Background to the project
Data collected about an individual’s health in medical records, registries and hospital activity statistics is becoming increasingly accessible to researchers in an electronic form. Progress in achieving connectivity, data linkage and security now offers the possibility of better use of this data for research purposes. The ability to identify potentially eligible participants and follow them up through the health system for outcome data is facilitating the embedding of randomised trials within routine clinical practice.
‘How can randomised trials become part of routine care and best utilise current clinical care pathways?’ was identified as the number one priority in a study amongst patients, carers and healthcare professionals of research priorities for how to improve the process of how people are recruited to clinical trials1.
Innovative data-enabled study designs can answer pressing knowledge gaps in research evidence. However, the extent to which such sources of data are now being employed in research to deliver efficient clinical trials, potentially at a wide scale, is unclear. A recent study2 found that around half of NIHR-funded trials ongoing in 2019 in a UK cohort planned to collect outcome data from routinely collected health data (RCHD) sources. However very few trial teams described any assessments of data quality from RCHDs in their protocol. In addition, the pandemic has increased awareness about the ability of embedding trials in routine care, provoking consequent developments in relation to e-consent, e-PRO data capture, etc.
What the studentship will encompass:
The student will gain an understanding of the area through an update of the earlier review of trial protocols2 to describe who is doing what, when and why. They will undertake a survey and/or structured interviews with (i) trialists, to understand the rationale for design choices, including those related to data sources; and (ii) data controllers, to understand interactions with trialists during the design phase from their perspectives.
Various issues may emerge from this research, providing the student with options for further research depending on their interest and experience. These may include: understanding engagement with patient-reported outcome data collection, assessment of data quality, understanding and engagement of health professionals and patients, improving adherence to forthcoming SPIRIT-Routine guidelines, international perspectives.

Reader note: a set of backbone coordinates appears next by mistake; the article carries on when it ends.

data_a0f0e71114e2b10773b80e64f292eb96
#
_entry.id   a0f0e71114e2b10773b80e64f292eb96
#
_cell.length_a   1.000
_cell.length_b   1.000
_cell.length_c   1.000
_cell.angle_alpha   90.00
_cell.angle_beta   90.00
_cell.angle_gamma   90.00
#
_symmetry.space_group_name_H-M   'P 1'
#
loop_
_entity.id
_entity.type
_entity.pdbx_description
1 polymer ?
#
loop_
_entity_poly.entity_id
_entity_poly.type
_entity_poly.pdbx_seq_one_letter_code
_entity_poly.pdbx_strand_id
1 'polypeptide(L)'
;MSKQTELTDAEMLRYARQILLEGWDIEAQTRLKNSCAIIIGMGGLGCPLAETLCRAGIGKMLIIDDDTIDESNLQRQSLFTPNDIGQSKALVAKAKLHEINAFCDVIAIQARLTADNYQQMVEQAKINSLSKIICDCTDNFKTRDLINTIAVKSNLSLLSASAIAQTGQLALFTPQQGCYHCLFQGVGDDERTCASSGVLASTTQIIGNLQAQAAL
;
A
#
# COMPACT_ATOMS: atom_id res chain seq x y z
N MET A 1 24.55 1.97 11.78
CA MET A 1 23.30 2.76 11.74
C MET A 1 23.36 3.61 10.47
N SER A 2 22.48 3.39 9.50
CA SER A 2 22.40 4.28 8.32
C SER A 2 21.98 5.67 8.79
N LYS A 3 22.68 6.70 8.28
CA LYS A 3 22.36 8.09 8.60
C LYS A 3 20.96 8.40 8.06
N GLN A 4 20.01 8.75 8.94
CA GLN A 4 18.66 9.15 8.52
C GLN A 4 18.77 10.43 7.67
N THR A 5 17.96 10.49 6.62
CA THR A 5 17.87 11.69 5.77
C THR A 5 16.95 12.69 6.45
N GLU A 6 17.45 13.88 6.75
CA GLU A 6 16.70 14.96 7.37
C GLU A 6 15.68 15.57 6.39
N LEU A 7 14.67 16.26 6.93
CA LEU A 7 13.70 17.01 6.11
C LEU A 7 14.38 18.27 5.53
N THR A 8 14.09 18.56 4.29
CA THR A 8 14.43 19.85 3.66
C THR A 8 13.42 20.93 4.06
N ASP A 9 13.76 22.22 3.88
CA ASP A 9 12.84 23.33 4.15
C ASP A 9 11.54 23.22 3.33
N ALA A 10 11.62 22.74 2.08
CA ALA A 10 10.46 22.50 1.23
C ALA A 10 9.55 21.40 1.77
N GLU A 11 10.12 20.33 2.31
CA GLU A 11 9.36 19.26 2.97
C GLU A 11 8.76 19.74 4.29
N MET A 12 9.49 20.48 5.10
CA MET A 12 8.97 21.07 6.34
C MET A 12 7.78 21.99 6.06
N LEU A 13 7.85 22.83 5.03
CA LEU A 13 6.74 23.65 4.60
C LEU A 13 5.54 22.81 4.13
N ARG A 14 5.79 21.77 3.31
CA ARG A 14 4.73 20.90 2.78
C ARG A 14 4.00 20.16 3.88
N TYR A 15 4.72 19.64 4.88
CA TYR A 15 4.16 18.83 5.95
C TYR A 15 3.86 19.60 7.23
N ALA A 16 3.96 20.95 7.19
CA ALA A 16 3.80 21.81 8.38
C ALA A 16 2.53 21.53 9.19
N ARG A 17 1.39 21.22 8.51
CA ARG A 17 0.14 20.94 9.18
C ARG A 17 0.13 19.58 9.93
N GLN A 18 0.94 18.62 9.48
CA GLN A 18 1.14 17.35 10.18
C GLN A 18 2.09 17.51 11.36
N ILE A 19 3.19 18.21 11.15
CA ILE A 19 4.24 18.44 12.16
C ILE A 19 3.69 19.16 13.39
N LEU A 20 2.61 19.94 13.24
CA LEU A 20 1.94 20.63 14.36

Paula Williamson, Carrol Gamble and Matt Sydes have wide-ranging expertise in clinical trials, with experience in trials both using RCHD and not. Keith Bodger, Ian Sinha and Kevin Southern will bring clinical perspectives, and are each involved in ongoing studies using RCHD supplemented with PROMs.
Opportunities exist for placements at CPRD, NHSD, UK Inflammatory Bowel Disease Registry, and UK Cystic Fibrosis Registry, with these organisations providing letters of support.
Together with the student, we will recruit two patient research partners to advise.
A working knowledge of clinical trials and a willingness to undertake qualitative interviews (with training as required), is required.
HOW TO APPLY
You are applying for a PhD studentship from the MRC TMRP DTP. A list of potential projects and the application form is available online at:
Please complete the form fully. Incomplete forms will not be considered. CVs will not be accepted for this scheme.
Please apply giving details for your first choice project. You can provide details of up to two other TMRP DTP projects you may be interested in at section B of the application form.
Before making an application, applicants should contact the project primary supervisor to find out more about the project and to discuss their interests in the research.
The deadline for applications is 4pm (GMT) 18 February 2022. Late applications will not be considered.
Completed application forms must be returned to: [Email Address Removed]
Informal enquiries may be made to [Email Address Removed]